It was a beautiful early spring day and time for the afternoon barn chores was nearing when the phone rang. I answered the phone and on the other end of the call was the owner of one of the local thoroughbred horses breeding farms. After exchanging pleasantries he proceeded to state the purpose of his call. He had a mare which had delivered a live, healthy foal one week ago but for some reason she failed to produce milk. The foal had the desire to nurse and had drunk water, but nothing to eat since he was born. He said he was sure the foal would not make it thru the night but he had neither the desire nor the time to mess with trying to save him. If I wanted to try to save him and if he lived, he would give me the colt as well as his registration papers. Not able to bear the thought of that sweet little colt just laying there and starving to death, I said I would arrange to have him picked.

Time was of the essence and I arranged to have him picked up right away. Next I began collecting the necessary things I would need if I had any hope of saving the little guy. With my arms full I headed down to the barn to prepare a stall for him and then I made a batch of formula. Often the most challenge aspect of bottle raising an animal is getting them to accept the bottle, particularly if they have nursed or latched onto their mother at all. Once they have had the real thing it is nearly impossible to get them to accept an artificial imitation. If he had truly drank water, there was a good chance that I would be able to forgo the bottle and feed him right out of the bucket. I finished the stall and had just a few minutes to sit down when I saw a little Chevy S-10 pick up truck with a covered bed pull up to the barn. The driver got out and said he had a delivery for me. There in the bed of that covered truck was the most pitiful little colt I ever laid my eyes on. Oh he was so skinny and he was matted with mud and there was a weakness in his eyes that no one could miss, but poor as he was the minute I spoke to him, he let out a big baby whinny. That was music to my ears because it was more than a whinny, it told me that his little light was shining and he had a strong will to live.

I wasted no time getting him out of the truck and into his stall. I decided to first try offering him the milk in a bucket because it would be the best solution if he would take it that way. He was so weak he couldn’t stand up so I propped up his head and tipped the bucket towards him. He sniffed at it a bit and after just a minute or so he commenced to drinking. One hurdle out-of-the-way! After he finished his formula I tried to clean him up as best I could with him laying down. I knew if he were going to survive it would be imperative that after each feeding, (about every thirty minutes in the beginning), I would need to stand him up. If horses, even young ones, lay on their lungs for too long pneumonia will set in. That was one plus to him being so small, I could pick him up by myself and hold him up for a while. I spent that night in the barn with him and between feedings I thought about names for him. Now I know I say I don’t believe in luck but in those days I was a little more lax about it than I am now, and I decided that since he was lucky to be alive and lucky that he was sent to me, Lucky was the only name for him.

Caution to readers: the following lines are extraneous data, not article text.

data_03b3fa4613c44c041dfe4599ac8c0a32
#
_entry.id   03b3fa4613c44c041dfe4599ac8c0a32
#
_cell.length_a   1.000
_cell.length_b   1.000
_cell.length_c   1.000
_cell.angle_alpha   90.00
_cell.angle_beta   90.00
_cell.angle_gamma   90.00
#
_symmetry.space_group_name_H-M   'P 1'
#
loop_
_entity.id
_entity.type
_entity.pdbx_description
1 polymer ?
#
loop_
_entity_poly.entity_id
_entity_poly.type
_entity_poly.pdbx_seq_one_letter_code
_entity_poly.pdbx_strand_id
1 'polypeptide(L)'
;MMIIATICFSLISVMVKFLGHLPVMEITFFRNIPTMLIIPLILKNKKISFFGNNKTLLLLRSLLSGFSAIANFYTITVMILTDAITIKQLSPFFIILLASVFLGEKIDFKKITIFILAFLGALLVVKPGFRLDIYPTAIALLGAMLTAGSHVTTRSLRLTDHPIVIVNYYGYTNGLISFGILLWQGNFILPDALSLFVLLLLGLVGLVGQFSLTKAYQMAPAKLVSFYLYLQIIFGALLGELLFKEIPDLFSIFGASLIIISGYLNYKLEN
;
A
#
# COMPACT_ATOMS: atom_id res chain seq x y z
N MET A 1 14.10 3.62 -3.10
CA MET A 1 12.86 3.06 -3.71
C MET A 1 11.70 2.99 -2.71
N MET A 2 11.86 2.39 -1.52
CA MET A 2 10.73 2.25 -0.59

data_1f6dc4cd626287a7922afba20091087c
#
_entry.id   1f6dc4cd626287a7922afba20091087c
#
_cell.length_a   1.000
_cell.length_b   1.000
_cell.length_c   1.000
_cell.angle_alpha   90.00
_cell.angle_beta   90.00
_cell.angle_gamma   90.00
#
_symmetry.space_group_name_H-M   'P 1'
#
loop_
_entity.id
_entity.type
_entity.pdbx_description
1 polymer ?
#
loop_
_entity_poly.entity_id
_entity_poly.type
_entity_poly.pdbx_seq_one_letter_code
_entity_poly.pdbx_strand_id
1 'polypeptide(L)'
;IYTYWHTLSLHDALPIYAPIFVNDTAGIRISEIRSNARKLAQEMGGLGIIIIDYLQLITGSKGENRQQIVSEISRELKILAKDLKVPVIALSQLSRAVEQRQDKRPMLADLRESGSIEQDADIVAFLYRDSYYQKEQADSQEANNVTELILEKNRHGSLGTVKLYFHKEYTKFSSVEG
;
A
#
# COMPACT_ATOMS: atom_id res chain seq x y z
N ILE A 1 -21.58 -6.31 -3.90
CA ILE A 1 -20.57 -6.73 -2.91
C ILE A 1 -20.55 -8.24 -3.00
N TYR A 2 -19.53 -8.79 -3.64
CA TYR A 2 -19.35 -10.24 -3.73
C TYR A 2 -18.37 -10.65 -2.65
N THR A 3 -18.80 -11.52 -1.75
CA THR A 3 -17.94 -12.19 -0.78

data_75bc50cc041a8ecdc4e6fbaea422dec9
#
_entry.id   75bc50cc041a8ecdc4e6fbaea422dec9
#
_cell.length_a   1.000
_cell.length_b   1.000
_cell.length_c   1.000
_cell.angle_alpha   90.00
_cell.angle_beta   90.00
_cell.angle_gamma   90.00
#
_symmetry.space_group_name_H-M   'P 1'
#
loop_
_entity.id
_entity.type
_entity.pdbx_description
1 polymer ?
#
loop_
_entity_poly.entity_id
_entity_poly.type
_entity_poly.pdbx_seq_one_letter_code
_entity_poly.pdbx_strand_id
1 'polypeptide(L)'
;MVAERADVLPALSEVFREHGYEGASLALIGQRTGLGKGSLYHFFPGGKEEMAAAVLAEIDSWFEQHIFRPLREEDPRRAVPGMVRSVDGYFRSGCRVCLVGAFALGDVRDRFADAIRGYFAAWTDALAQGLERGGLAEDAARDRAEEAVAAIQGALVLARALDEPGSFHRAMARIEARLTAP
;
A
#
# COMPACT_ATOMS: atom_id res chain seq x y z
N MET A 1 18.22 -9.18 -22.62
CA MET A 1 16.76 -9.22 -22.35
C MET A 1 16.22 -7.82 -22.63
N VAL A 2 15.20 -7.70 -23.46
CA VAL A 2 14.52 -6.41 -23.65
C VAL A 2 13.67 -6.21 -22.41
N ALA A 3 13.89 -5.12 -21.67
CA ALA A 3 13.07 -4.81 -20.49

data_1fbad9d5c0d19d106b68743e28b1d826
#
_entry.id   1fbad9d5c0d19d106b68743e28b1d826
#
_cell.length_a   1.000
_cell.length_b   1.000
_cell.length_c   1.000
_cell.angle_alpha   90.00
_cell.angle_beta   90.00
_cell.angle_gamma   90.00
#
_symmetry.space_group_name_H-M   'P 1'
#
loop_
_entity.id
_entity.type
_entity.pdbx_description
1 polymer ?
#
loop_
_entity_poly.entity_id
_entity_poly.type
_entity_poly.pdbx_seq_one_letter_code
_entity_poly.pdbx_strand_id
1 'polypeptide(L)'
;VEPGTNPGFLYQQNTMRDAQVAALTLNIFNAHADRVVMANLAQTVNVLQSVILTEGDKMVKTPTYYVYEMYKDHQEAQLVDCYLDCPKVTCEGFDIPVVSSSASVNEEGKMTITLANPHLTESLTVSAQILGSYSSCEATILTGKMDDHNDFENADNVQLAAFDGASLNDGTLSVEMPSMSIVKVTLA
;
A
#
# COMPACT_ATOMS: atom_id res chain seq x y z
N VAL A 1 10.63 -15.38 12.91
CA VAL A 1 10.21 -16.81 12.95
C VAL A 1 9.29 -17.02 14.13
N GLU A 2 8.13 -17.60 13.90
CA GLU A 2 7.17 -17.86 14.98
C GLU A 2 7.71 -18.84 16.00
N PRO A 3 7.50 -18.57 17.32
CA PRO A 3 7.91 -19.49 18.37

The next morning the sun was coming up as I woke from my nap and I was chilled and stiff, but I didn’t care. As I opened my eyes and saw sweet little Lucky laying in his bed of straw looking at me wondering where his next meal was, I didn’t feel anything but happy. We made it thru the night and all his vital signs had improved, he was hydrated and he had a twinkle in his eyes. It was then that I knew in my heart that he was going to make it. The next few days were a lot of work and I didn’t get much sleep but watching him grow stronger and healthier day by day more than made up for anything that I lacked. In a week he was up, jumping and playing and it was only necessary to feed him every two hours. When I did my chores in the barn, I would let him out of his stall and he would follow me around like a puppy dog. He was full of mischief but always gentle.

Raising Lucky was one of the happiest, most fulfilling things I have ever done and he was truly a joy. Lucky was a free spirit that loved life, even when he had no reason or strength to love it. Many friends came thru my barn to see Lucky the night he came to me and many would later tell me they thought Lucky had no chance of making it thru the night. Lucky grew up to be a beautiful horse, big and stout. I was blessed enough to have him until he was two years old and when it became evident that he needed a job he went on to live his destiny. I pray that my light always shines as brightly as that little colt that came to me and I pray that I bring as much pleasure and joy into the lives of those I touch as he brought into mine.

Until we meet here again, I pray God bless you and keep your loved ones safe.